BY PAUL R. HARDING
Long before the dust is blown off the history of the culture of the Northwest, we need to steady our view on those who have been essential to its story. Making sure we value with insight the artists who have made Seattle the unique region in music that it has been since the legends of Jackson Street. There is a special quality of creativity and dedication of a pianist whose light has contributed to the shining of “The Music”. There is a certain piano that resides down in Madison Valley that has been gleaming for a few decades. Accompanying, arranging, performing, and teaching, this selfless piano’s name is John Hansen.
Born in Seattle, a modest, progressive, individual stylist, John Hansen has been anything but a minor contributor to the scene since the 1980s. Truthfully, the quality of swing Hansen has arrived at is matchless among pianos of the region today. Somewhere inside what I call the difference between fate and destiny, this musician reinvented himself a few times. Raised in a home of music, his mother was involved in theater/musicals and song. Music lessons shaped his sensibilities and the prowess of his ears and exposure began to spread wings from the jump to fly into The Music.
He became more reclusive in his exploration of music while hearing jazz influences in musicals and movie scores by artists like John Williams and Henry Mancini. Evolving, he heard big bands. Buddy Rich, Woody Herman, Toshiko Akiyoshi, and giants like Count Basie quickly expanded his menu. Singers (routine as well at home) were main course servings, i.e., Sarah Vaughan, Ella Fitzgerald, Carmen McRae, and Mark Murphy “because of phrasing and lyricism.”
This piano wasn’t always a piano, but originally a trumpet. Hansen “was all in on the trumpet,” while initially, the likes of Maurice André and Doc Severinsen were on his plate. Hansen “played trumpet regularly into the 80s,” but the discourse of this very young trumpeter began in school bands and the Presbyterian church—where its great pipe organ and multiple choirs singing hymns consumed his routine. It wasn’t until two trumpet friends introduced Hansen to Clifford Brown that everything changed.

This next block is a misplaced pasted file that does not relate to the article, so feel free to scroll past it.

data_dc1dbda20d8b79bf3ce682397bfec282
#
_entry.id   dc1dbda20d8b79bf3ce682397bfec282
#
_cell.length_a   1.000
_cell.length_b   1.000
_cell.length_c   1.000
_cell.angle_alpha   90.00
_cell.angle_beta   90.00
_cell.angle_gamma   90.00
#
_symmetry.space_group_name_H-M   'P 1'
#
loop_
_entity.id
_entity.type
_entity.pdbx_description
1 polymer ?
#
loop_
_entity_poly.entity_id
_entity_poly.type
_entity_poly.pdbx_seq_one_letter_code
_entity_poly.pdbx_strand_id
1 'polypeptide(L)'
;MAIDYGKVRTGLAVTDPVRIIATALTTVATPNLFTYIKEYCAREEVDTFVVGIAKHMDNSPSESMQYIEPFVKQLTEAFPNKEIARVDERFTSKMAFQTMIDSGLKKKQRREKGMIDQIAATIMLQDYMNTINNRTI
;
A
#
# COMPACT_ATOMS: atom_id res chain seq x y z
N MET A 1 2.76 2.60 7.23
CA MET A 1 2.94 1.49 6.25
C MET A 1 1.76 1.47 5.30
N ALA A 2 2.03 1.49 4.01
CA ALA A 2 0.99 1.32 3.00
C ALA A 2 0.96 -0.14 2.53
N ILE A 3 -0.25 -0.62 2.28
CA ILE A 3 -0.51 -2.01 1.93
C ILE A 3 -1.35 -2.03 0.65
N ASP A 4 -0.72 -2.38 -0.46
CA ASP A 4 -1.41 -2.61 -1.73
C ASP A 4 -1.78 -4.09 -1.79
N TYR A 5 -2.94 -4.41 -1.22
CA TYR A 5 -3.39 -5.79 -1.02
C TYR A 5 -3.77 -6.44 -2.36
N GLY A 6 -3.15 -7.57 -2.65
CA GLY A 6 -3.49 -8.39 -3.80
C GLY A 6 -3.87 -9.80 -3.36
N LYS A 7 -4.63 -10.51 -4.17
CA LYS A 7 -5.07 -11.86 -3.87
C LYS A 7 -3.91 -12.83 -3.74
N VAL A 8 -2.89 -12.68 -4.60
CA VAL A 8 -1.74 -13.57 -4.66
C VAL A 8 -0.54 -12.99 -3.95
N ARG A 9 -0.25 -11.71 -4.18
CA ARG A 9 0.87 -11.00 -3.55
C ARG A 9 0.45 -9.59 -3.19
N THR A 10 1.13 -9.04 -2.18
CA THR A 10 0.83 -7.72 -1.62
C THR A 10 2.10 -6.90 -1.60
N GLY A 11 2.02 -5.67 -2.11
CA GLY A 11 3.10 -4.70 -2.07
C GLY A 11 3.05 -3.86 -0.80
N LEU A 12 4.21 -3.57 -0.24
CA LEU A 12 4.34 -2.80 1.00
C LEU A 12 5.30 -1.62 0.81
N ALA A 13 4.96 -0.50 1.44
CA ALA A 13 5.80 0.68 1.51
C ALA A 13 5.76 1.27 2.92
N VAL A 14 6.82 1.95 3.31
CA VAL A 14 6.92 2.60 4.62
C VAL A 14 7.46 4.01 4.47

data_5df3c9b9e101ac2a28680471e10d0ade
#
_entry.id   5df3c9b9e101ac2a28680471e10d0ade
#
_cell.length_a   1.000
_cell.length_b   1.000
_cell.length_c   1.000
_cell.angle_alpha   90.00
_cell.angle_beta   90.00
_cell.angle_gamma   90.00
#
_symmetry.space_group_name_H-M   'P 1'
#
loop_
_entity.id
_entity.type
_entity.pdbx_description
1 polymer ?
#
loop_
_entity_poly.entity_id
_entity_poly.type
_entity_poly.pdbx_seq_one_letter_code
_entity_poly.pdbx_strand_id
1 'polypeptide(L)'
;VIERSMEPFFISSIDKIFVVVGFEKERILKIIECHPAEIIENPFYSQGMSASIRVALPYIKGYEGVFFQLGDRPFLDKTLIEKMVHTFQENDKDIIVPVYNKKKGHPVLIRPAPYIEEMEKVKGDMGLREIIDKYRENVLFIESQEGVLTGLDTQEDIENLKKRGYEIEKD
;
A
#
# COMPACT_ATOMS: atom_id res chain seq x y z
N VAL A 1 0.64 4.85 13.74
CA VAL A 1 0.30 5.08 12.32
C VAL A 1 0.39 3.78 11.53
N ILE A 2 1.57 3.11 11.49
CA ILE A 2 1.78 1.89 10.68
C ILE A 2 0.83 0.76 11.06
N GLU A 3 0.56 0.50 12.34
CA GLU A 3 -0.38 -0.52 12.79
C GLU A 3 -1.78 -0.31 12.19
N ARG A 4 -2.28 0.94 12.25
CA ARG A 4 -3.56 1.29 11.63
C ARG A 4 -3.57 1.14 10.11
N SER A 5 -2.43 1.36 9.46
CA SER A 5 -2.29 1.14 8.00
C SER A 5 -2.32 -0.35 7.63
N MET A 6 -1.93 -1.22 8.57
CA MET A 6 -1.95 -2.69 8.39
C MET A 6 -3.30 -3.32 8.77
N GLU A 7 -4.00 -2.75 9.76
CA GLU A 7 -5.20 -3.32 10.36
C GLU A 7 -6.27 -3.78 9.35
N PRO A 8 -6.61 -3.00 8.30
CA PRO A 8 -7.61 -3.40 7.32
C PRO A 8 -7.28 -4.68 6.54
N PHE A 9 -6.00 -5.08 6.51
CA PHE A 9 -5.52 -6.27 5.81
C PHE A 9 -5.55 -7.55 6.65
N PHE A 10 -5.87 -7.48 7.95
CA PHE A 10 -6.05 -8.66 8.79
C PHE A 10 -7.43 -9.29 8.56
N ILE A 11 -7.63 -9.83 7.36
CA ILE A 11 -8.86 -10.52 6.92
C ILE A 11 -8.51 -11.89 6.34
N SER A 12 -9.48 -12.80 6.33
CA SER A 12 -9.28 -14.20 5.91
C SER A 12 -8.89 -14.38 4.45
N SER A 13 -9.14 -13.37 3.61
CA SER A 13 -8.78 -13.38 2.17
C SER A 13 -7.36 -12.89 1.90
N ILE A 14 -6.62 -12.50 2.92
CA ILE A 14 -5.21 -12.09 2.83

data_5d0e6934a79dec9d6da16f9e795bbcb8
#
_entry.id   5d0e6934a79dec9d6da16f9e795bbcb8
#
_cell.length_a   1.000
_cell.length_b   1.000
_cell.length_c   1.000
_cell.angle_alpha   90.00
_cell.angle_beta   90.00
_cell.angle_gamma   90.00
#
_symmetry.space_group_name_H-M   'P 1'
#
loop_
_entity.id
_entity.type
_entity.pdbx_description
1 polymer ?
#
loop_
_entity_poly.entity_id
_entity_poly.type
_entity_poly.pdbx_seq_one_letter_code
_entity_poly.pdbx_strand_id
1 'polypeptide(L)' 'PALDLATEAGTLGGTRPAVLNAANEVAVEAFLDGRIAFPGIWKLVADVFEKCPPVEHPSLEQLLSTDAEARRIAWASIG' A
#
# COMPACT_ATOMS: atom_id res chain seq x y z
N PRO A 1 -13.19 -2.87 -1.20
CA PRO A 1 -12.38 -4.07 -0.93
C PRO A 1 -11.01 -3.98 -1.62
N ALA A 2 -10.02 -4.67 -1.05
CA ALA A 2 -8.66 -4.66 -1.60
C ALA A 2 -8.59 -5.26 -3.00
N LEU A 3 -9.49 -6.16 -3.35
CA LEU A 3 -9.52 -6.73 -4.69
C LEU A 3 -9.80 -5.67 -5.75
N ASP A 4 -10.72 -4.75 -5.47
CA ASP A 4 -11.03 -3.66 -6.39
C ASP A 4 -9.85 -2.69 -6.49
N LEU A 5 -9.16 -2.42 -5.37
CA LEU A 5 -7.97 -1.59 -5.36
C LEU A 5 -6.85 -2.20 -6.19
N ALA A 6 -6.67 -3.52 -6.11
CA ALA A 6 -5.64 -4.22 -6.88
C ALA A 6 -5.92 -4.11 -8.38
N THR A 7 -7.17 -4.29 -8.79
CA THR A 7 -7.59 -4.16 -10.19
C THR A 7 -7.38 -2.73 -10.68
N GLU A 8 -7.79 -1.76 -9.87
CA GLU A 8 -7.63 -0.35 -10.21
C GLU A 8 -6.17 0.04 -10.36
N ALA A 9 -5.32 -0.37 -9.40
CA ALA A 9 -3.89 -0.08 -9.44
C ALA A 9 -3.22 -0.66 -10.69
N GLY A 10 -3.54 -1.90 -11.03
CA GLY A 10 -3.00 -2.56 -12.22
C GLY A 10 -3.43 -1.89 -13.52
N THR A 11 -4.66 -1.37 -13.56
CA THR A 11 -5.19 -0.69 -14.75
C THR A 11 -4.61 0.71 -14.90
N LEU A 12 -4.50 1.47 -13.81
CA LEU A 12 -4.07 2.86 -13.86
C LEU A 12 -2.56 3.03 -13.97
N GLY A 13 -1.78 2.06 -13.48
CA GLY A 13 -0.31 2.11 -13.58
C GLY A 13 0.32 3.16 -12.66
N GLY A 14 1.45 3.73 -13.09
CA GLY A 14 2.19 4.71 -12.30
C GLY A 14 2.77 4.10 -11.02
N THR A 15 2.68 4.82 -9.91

However, trouble on the trumpet came that was “unforgiving, brutal…embouchure changes…not worth the life energy.” Meanwhile, the two trumpeter friends had graduated and moved on and Hansen recalled being “by myself, learning on my own….Jazz was my savior, akin to religion for me…Jazz was on another level like…like Art Tatum played like an immortal being [and] I would go over to the piano when resting from trumpet exercise and try to emulate the blues because in all Western music the blues is the most commonly played song form.”
Hansen thought “maybe piano” when his band director, who knew only a little about jazz, introduced him to Marc Seales. “A serious, aspiring jazz artist, Marc took me on as a student and then he up and moved to NYC.” In the early 1980s and five years at the University of Washington, the piano began to take form in his life, hearing the likes of James Williams, Donald Brown, and Mulgrew Miller. Soon Hansen began to do little jobs here and there. His first gig was subbing for Seales and he continued to gradually pick up more work while constantly improving.
“I didn’t own a piano so anytime I had access to a piano I was on it.” In 1989, Hansen met the gifted multi-instrumentalist, Jay Clayton, while once again subbing for Seales. This led the piano to Cornish where Seales taught and where Hansen would work as well. Becoming a full-time player, innate talent inevitably led Hansen to perform and record. And he never forgot the spirit of how “older jazz musicians sweep up the younger ones up and nurture them.” Such was ingrained in Hansen as an artist and teacher. The late Jim Knapp (orchestra leader, extraordinaire) took interest in this fresh-faced piano, “We hung out and talked, mostly about harmony [where being mostly] self-taught I was so deeply absorbed in the music.”
Destiny found a home in Madison Valley. A piano, like the garden of that home, grew in full form, grace, and a sensitive quality of swing unique among all pianos in Seattle. Two state department tours fated this fine piano (with Seattle’s pristine vocal recording artist, Kelley Johnson); a Kennedy Center directed tour throughout Central Asia; and a second tour directed by Jazz at Lincoln Center brought their offerings of The Music to Central and South America. Between those world expeditions and decades of countless students of trumpet and piano, Hansen has become a unique gem on the treasures of The Music Seattle and beyond holds dear to the soul.